How to Set Smart Goals With the 2014 Runner Challenge

Change happens over time, and the key to successful change is to fuel the motivational fire by achieving bite-sized goals along the way. Boost your confidence by setting new small goals once you've achieved your previous objectives; this will inspire you to continue reaching outside your comfort zone.

In terms of setting running-related goals, it's perfectly fine to reach for a marathon, but if you're starting off the couch, make sure it's a year out to allow time to achieve the mini goals—5K, 10K, half marathon—along the way. We tend to think making one small change won't make much difference in the grand scheme of things, but when you add up the amount of confidence each smaller achievement generates, the total equals a significant, consistent source of motivation.

More: 5K or 10K: Which Distance Should Beginners Run First?

Take the 2014 Runner Challenge and set a series of 12 small goals each month for the year. This could be training for one race or five, eating a cleaner diet, or being more mindful during the day. The key is to write down one or two small goals for January and when you achieve them, set another for February, and so on. 

Here are some examples of 2014 Runner Challenge goals to get you started:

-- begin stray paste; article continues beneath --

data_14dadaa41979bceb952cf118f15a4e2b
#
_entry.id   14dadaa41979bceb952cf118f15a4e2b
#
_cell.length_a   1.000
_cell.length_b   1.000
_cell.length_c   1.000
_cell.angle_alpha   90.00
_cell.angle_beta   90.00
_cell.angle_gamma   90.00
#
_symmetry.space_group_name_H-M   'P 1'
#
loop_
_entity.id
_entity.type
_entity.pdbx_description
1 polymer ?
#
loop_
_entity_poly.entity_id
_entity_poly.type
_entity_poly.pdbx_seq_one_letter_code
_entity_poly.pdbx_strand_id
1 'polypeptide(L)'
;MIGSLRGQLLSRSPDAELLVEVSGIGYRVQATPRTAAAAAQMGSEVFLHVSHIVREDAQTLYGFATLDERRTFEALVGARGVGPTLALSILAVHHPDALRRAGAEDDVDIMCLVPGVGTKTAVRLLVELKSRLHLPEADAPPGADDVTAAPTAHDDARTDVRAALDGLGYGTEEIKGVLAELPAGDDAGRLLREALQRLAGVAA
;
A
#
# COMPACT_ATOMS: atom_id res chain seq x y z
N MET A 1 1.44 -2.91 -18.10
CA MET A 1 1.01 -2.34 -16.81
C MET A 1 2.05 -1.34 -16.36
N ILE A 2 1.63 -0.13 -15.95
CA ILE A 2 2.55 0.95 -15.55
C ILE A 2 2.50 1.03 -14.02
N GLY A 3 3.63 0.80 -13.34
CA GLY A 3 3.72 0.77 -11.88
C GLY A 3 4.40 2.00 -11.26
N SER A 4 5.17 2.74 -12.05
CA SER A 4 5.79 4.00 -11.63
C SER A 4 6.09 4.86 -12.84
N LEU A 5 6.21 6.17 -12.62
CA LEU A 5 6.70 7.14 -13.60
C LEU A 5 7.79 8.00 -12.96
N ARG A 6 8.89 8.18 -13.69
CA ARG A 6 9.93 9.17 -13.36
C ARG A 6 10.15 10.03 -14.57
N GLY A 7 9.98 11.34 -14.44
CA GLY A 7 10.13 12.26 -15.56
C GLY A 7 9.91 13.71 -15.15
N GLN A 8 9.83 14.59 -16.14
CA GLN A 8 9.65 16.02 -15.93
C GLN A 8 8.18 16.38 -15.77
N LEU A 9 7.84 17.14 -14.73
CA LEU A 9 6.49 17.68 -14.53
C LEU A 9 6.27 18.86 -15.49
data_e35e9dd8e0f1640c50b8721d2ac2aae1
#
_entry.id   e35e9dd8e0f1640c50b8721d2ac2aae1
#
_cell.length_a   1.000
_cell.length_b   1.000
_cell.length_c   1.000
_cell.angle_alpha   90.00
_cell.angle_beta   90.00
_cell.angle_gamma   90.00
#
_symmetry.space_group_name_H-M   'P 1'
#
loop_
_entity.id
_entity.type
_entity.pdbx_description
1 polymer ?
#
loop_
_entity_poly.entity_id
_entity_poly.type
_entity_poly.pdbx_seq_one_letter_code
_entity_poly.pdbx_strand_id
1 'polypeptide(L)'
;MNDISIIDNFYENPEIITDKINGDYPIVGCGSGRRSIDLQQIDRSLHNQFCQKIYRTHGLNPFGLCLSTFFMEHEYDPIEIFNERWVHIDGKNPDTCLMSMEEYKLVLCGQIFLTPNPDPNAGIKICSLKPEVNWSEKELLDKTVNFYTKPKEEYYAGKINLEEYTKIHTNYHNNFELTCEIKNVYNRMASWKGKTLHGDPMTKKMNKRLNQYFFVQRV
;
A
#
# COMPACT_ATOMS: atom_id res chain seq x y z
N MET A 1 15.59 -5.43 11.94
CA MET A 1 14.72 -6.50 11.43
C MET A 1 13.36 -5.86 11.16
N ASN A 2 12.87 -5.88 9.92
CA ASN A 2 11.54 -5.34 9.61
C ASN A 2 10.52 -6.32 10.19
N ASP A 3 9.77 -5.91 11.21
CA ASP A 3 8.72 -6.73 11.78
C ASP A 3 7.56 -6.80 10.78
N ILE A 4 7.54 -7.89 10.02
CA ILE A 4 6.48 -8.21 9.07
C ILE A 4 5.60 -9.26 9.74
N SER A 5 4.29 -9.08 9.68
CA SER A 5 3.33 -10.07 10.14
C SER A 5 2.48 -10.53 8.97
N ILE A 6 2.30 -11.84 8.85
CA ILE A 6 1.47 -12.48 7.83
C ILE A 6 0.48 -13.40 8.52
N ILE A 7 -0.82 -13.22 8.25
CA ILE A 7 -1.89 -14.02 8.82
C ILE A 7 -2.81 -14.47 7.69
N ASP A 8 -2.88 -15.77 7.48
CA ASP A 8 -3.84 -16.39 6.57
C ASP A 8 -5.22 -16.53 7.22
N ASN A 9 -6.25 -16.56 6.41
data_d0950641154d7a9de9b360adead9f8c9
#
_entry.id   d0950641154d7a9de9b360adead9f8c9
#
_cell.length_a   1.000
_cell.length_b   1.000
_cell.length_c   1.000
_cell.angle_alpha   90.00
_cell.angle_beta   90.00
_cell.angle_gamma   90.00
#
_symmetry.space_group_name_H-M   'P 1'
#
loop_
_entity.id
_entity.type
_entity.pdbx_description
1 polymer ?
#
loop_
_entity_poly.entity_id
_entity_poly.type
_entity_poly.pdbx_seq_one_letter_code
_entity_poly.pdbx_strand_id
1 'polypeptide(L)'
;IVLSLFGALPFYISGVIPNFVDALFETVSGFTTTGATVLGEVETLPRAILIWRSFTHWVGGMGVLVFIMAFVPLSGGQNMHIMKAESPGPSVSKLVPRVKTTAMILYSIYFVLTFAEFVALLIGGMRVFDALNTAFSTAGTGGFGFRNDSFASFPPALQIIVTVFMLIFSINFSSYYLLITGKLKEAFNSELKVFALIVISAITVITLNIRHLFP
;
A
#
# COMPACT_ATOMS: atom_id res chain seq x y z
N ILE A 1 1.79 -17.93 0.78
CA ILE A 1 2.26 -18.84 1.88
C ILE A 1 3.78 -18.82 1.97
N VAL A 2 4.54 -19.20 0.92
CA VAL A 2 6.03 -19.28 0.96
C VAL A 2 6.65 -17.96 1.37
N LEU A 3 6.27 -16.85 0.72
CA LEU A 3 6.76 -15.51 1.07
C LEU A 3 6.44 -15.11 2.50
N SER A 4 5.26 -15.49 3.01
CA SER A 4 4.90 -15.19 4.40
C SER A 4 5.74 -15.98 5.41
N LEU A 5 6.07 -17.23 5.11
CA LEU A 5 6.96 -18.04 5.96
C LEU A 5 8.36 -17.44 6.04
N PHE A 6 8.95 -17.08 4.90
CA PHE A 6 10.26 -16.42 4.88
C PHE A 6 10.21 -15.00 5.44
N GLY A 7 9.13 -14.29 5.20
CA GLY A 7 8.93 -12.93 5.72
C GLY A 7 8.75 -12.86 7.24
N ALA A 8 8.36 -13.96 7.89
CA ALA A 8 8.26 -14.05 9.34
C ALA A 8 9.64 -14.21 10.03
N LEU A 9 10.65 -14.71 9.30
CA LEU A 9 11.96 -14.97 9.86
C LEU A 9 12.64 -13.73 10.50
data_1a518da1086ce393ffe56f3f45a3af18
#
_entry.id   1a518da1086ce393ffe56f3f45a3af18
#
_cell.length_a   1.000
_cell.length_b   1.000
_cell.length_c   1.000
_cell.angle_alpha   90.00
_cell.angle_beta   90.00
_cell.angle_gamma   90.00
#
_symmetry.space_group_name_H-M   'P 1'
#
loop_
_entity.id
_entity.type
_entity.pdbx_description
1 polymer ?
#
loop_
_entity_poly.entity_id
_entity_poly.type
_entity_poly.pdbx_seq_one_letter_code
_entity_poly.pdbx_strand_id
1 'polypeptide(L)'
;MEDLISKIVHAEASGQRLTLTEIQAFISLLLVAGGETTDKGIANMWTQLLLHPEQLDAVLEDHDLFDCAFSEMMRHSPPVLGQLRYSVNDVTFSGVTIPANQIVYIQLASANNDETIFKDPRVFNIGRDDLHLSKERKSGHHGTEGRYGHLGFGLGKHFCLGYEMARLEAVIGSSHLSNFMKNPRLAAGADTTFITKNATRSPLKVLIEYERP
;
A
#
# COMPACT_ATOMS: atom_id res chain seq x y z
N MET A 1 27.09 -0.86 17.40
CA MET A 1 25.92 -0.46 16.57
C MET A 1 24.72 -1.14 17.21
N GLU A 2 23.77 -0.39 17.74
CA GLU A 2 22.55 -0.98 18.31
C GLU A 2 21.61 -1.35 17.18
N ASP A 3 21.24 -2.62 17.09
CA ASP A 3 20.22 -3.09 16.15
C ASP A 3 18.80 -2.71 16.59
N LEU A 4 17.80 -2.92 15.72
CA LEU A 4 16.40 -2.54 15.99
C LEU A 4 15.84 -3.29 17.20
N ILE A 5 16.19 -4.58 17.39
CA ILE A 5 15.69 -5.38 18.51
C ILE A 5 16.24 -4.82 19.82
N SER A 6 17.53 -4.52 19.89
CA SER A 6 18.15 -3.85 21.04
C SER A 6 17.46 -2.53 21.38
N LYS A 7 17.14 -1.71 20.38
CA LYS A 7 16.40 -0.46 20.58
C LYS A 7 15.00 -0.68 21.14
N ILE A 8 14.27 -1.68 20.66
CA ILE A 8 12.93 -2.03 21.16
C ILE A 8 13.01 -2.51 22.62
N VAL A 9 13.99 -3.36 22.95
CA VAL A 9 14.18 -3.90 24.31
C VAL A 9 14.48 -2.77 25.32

January: Avoid processed sugar; run 15 to 20 miles per week

February: Eat green veggies at lunch and dinner; run a 10K

More: 10 Steps to a Successful 10K

March: Bring a water bottle to work and hydrate; run a trail 5K

April: Help a newbie runner learn to run; cook healthy food for the week on the weekends

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May: Limit alcohol to once per week; try a Yoga class

June: Eat a salad for lunch 3 to 4 times during the week; take a CrossFit class

More: Improve Running Performance With CrossFit

July: Eat locally; run a half marathon

August: Get plenty of sleep; include rest days

More: Why You Need to Take Breaks From Running

September: Eat seasonally; ride a mountain bike once per week

October: Be mindful when eating and chew food slowly; perform 1-minute planks four times per week post-run

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November: Eat dinner before 6:30 p.m.; increase non-exercise activity during the day

December: Keep track of what you eat; set weekly mileage goals to keep on track

More: How Many Miles Should You Run?

Remember to be specific, keep goals small but meaningful, and post your plans somewhere they can be seen by you and your friends to keep you accountable. Good luck!

More: 12 Most Sought-After Running Resolutions

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